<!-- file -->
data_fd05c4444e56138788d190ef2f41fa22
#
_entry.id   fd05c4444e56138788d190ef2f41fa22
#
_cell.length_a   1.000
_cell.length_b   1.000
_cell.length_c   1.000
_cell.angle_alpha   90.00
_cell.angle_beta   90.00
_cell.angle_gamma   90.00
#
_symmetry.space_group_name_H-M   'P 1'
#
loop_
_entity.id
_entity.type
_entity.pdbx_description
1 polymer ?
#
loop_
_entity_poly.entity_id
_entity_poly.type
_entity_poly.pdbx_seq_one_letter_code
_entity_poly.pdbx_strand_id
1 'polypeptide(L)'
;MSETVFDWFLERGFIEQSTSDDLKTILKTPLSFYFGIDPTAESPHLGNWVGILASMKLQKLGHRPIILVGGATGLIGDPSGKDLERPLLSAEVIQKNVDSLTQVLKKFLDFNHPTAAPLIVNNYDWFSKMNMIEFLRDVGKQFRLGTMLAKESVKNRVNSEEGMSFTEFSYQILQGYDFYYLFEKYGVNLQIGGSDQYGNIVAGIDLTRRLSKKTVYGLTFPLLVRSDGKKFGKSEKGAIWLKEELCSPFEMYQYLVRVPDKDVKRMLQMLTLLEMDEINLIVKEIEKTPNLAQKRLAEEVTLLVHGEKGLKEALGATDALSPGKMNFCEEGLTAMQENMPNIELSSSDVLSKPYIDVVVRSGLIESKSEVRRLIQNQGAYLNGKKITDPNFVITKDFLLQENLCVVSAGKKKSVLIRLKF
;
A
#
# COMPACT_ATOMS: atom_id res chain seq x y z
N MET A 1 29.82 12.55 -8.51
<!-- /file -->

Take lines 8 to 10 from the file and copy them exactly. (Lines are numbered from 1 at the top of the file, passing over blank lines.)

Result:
_cell.angle_alpha   90.00
_cell.angle_beta   90.00
_cell.angle_gamma   90.00